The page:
Can you pick up a bacterium?

BCapstone bcapstone at
Mon Oct 24 01:02:04 EST 1994

In article <386t07$qhe at>, "RICHARD A. MURPHY 312-996-8630"
<U14663 at UICVM.UIC.EDU> writes:

<In reading the answers to this request I keep wondering what the
ORIGINAL problem is/was - the situation requiring the separation of
the two organisms in the mixture.  Could a method other than "picking
up a bacterium" be of use?
I'm not saying that that isn't the way to solve the problem for the
person making the request but I keep wondering if some selective medium
might be the answer to the problem of isolating a particular organism
that would appear to be in low proportion to the other members of the
group.  Knowing the names of the bacteria, if they are known, might help.

Sorry.  The problem is a very sick patient with prostatitis.  During last
attack of acute prostatitis he became septic with fever, rigors and had 4
of 5 blood cultures positive for Enterobacter Cloacae.  The fact that his
Meares and Stamey Aliquot cultures, his Expressed Prostatic Fluid, his
urine cultures, or his semen cultures never grew Enterobacter Cloacae
caused me to review the cultures and procedure.  It turns out that the
consulting Urologists had never done a gram stain of the Expressed
Prostatic Secretions or the Semen. On routine semenanalysis they do not do
a bacterial count or go beyond 200x power total.  Of all the thirty some
cultures he has had usually coagulase negative staph grew out as
hemolyticus or epidermidis most often.  Other bacteria grew out but never
in any consistant fashion:  E. Coli once, Enterococcus once,
propionibacterium acnes, peptostreptococcus assaccharalyticus
strep viridans, staph epi #2 (a second strain) etc.  I need to figure out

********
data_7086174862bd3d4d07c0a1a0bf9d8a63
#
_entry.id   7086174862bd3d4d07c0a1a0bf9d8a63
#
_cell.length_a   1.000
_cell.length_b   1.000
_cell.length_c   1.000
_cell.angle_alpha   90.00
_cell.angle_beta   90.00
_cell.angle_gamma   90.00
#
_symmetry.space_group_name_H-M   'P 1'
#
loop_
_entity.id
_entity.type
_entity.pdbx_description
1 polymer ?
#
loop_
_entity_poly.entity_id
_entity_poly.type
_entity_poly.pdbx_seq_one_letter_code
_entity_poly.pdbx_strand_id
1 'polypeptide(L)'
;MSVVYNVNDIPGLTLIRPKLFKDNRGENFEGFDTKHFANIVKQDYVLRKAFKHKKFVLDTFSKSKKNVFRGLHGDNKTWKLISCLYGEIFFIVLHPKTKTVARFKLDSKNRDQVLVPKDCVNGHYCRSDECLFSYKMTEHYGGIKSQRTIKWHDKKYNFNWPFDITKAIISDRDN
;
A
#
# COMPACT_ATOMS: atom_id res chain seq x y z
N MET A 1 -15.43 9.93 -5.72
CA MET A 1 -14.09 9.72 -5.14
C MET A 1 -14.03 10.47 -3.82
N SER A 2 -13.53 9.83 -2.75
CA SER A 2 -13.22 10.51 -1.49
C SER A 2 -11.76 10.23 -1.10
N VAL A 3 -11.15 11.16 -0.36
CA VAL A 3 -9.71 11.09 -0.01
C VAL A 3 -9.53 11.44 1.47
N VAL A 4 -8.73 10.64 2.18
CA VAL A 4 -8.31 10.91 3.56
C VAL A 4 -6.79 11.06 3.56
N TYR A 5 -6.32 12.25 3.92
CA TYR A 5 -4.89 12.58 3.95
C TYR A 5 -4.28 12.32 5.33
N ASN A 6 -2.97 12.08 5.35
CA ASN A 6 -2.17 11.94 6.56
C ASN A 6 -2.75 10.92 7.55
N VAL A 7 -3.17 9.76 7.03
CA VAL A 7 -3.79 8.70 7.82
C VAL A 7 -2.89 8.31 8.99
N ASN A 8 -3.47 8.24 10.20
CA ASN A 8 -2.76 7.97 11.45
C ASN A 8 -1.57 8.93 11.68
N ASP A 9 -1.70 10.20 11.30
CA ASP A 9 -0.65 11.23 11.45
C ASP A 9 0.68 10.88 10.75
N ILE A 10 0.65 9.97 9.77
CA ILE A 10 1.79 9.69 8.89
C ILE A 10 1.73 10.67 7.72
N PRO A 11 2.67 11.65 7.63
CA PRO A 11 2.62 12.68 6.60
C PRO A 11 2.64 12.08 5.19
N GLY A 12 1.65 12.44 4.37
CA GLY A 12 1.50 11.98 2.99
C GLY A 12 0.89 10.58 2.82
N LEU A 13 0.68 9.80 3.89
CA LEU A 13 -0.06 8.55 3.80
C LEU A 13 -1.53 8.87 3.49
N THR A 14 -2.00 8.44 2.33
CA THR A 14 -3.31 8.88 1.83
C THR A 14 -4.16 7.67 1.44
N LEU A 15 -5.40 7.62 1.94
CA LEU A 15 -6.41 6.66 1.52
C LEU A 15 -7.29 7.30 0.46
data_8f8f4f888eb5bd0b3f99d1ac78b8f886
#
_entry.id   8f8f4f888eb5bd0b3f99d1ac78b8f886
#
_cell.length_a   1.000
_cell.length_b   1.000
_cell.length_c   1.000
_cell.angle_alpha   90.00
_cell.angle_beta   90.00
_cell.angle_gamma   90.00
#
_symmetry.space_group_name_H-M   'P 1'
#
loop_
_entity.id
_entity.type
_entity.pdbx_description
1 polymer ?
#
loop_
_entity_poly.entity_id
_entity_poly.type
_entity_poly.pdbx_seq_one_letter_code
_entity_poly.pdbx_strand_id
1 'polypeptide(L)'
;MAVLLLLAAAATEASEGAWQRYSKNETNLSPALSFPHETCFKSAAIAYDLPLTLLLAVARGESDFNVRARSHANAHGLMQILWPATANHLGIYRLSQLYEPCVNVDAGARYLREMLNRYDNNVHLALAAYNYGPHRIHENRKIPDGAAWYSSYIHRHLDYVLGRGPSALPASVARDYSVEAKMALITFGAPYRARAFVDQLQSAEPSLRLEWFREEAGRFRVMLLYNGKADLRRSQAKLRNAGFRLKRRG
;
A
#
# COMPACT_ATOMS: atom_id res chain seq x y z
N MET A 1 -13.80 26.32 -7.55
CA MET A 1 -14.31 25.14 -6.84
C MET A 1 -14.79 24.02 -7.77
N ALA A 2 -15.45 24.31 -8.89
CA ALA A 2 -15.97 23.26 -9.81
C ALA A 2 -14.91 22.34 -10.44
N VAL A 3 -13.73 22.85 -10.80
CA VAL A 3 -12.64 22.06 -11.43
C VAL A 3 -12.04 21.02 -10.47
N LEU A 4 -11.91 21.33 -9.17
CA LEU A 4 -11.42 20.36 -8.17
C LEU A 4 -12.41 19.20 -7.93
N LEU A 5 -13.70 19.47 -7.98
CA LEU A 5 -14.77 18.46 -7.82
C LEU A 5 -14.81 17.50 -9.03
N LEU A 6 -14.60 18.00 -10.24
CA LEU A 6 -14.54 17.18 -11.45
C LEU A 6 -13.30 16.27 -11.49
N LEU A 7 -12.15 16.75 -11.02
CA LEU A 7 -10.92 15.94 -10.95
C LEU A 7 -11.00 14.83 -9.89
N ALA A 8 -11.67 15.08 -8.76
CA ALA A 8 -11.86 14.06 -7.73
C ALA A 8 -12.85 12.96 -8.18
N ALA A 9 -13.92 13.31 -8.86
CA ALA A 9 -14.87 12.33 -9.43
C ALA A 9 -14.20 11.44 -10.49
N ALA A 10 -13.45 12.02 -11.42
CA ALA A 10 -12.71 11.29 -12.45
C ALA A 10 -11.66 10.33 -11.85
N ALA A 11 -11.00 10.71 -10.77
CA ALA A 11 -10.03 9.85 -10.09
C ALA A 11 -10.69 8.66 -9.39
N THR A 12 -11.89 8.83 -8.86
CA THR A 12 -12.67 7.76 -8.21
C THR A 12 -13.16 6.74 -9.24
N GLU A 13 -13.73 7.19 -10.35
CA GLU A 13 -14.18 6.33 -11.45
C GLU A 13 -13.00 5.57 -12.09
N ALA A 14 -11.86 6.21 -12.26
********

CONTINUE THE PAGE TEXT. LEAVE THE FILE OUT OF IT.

if there is one pathogen or more than one.  When I do gram stains of
semen, I see loads of cocci, and few rods of different shapes.  I have
seen one phagocytized rod.  It all seems to go back to the age old problem
of identifying the pathogen in a sample that has to be collected
contaminated by urethral flora.  After seeing this on gram stain I think
that if Enterobacter Cloacae is really present as the pathogen, then the
cultures are being overgrown by Staph as the cocci are so numerous in
comparison.  I would like to separate the rods out and culture them to see
if I can give the patient a better chance.  After learning from all these
posts the first thing I will do is get a specimen to a reference lab for
serial dilution to culture for aerobes and anaerobes.  Then I will
consider PCR, the Optical trap, and Immunomagnetic enrichment.  If anyone
has a lab that is willing to try any of these things let me know.  It
turns out that the culturing technique known as the Meares and Stamey 4
glass test was developed in 1969 and has never been validated or improved
upon in 25 years, and the sensitivity is thought to be low.  The disease
is still enveloped in controversy, and meanwhile I have sick patients.

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